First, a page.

The sexually active portion of the World’s population is always searching for better ways to prevent unexpected child conception. Sure, you have condoms and birth control pills, but they aren’t 100% safe. Also, birth control pills can be dangerous to a smoker’s health. Great news has surfaced: it seems that male birth control will be available by 2017. This means that men will no longer have to use condoms in order to prevent unwanted pregnancies. The new treatment has yet to prove successful, but the Parsemus Foundation is working hard on developing a new low-cost birth control solution.
Valsalgel appears to be a promising alternative to regular contraception methods, and researchers are optimistic that it will hit the markets by 2017.
“The idea is to develop a fully reversible long-acting male contraceptive, and recently-completed rabbit studies look promising, showing restoration of sperm flow. The baboon studies being conducted now will give even more indication.” – the Foundation explaine.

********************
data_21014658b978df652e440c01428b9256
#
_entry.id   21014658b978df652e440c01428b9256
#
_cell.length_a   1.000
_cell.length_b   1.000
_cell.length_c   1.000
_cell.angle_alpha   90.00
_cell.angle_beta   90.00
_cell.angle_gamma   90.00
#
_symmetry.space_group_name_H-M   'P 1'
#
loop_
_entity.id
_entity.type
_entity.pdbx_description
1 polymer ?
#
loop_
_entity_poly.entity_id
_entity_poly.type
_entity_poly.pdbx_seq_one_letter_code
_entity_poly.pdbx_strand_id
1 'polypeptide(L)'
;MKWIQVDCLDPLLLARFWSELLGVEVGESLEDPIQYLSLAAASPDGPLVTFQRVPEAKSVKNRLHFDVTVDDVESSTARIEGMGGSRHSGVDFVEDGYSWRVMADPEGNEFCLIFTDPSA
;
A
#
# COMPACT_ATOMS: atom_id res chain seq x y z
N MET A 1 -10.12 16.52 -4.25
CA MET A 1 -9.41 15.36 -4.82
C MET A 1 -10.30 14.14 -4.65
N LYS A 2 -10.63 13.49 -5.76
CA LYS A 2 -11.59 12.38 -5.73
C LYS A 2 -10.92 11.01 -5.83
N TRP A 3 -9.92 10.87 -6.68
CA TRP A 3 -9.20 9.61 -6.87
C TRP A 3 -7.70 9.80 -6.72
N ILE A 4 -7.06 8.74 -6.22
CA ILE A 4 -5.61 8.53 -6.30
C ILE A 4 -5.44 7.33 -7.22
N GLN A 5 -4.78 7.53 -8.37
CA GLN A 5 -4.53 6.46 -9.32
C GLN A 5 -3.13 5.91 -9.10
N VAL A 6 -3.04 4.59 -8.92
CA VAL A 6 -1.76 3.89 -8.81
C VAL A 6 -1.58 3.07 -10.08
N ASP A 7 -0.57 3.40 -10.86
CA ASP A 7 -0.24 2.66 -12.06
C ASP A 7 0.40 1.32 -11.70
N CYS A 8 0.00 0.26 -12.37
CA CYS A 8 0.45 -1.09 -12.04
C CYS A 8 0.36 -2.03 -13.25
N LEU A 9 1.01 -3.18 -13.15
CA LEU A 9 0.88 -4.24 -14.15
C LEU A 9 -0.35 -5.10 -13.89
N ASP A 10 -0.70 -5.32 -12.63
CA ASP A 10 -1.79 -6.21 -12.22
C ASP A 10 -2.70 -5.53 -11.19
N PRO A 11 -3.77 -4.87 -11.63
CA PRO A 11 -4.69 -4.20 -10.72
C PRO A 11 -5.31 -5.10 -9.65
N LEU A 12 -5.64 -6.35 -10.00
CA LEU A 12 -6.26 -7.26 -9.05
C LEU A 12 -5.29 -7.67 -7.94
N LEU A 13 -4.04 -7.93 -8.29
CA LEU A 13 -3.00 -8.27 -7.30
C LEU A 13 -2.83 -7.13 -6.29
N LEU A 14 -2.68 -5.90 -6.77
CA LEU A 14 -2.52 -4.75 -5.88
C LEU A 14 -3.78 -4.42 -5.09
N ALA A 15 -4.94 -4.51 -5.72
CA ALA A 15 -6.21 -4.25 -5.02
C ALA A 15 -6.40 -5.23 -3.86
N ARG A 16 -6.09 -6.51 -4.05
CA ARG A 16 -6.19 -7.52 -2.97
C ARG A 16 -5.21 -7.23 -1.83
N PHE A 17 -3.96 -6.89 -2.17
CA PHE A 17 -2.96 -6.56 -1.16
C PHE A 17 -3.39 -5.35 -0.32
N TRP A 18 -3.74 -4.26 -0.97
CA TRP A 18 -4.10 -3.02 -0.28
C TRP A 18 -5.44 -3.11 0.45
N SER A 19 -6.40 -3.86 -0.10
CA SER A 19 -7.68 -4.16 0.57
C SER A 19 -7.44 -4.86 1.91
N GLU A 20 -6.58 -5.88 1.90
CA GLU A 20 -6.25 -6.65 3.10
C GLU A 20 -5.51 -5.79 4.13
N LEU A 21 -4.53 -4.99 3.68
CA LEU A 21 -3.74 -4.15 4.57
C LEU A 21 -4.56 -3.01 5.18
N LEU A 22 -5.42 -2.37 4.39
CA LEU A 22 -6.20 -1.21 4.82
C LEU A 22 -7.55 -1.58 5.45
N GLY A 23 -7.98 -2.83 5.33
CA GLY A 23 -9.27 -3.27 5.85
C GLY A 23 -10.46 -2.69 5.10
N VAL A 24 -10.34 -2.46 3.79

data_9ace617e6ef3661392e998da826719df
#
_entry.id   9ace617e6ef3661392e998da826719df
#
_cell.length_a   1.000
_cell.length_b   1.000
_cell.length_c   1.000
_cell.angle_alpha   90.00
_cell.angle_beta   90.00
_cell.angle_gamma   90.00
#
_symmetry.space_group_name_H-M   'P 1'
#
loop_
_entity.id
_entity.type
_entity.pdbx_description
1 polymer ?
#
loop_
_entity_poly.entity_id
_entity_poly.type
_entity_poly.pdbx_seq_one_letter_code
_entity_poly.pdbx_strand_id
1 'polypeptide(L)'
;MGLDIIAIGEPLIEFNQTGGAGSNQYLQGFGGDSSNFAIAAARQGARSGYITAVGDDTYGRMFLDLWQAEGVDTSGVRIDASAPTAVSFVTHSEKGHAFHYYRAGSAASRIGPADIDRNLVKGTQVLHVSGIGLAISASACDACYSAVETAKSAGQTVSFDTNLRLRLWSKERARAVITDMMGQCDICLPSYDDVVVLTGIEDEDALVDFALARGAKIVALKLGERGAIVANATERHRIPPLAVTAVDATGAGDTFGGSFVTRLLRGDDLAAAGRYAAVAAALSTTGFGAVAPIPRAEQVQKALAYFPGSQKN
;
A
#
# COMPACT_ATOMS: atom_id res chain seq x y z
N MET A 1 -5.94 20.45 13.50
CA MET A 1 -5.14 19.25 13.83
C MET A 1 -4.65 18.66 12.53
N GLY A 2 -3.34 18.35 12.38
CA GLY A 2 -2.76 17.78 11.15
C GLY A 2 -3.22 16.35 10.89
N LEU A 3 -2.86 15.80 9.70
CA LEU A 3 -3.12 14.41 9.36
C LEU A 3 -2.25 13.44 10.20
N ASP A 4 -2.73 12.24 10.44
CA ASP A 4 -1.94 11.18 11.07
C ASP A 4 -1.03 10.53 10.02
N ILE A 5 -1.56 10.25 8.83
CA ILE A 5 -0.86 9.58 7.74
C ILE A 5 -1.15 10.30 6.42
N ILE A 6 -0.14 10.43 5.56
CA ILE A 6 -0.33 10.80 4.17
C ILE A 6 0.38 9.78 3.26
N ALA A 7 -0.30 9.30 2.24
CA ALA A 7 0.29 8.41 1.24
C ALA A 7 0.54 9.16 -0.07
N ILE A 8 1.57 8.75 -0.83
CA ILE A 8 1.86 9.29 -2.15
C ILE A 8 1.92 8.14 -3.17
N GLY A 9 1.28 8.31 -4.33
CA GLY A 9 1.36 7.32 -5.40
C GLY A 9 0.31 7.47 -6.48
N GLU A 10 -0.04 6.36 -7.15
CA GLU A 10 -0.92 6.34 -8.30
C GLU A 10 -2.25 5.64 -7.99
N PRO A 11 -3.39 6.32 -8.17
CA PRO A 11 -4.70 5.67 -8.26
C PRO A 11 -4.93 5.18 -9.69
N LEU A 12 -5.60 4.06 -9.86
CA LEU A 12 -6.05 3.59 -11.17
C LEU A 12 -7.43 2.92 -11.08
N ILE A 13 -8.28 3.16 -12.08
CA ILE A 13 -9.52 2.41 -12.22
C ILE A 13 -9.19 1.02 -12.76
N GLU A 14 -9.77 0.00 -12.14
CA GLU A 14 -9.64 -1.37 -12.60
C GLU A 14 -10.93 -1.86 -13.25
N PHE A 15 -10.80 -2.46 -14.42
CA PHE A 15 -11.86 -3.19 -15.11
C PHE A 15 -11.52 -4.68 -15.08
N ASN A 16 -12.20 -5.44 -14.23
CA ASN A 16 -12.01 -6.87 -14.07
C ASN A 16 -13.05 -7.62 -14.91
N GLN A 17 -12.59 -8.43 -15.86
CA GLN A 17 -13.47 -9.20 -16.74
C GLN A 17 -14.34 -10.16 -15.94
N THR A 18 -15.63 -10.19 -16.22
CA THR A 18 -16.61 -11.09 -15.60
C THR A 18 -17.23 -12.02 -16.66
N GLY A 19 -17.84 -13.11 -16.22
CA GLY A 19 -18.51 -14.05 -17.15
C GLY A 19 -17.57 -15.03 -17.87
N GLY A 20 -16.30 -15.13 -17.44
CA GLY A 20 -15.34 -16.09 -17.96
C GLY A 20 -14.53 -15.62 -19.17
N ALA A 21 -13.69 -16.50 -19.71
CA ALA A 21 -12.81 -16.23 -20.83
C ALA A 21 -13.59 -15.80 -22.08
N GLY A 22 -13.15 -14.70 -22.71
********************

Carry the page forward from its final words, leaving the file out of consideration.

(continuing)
“If everything goes well and with enough public support, we hope to get Valsalgel on the market in 2016-2017.” – they added
The efficacy testing is yet to be completed, but if it is successful, men will have an alternative to condoms. At the moment, Valsalgel is in animal testing, and human trials will begin in early 2015. If the small-scale human studies are successful, the larger trials will begin in 2015-2016.
Positive Initial Tests
“Each of the three male baboons was moved into enclosures with 10-15 females (yes! that’s 10-15 each) a month ago. And the good news? So far no pregnancies. But they will remain with the females for at least a few more weeks just to be sure.” – the study concluded
The Parsemus foundation used three baboons to conduct the tests, and were happy to declare that no pregnancies were reported. More studies are planed until the year ends. In one of the test, five males will receive Valsagel.
“By the time the year ends, we will have a lot more information on the efficacy of Valsalgel, and if all goes well, will be planning for clinical trials with humans to start next year.”
All in all, there have been no problems encountered during animal testing. We can only hope that human testing will prove as efficient. Study conductors have yet to talk about the side-effects of Valsalgel (if any), but we will probably find out more after human testing proves successful.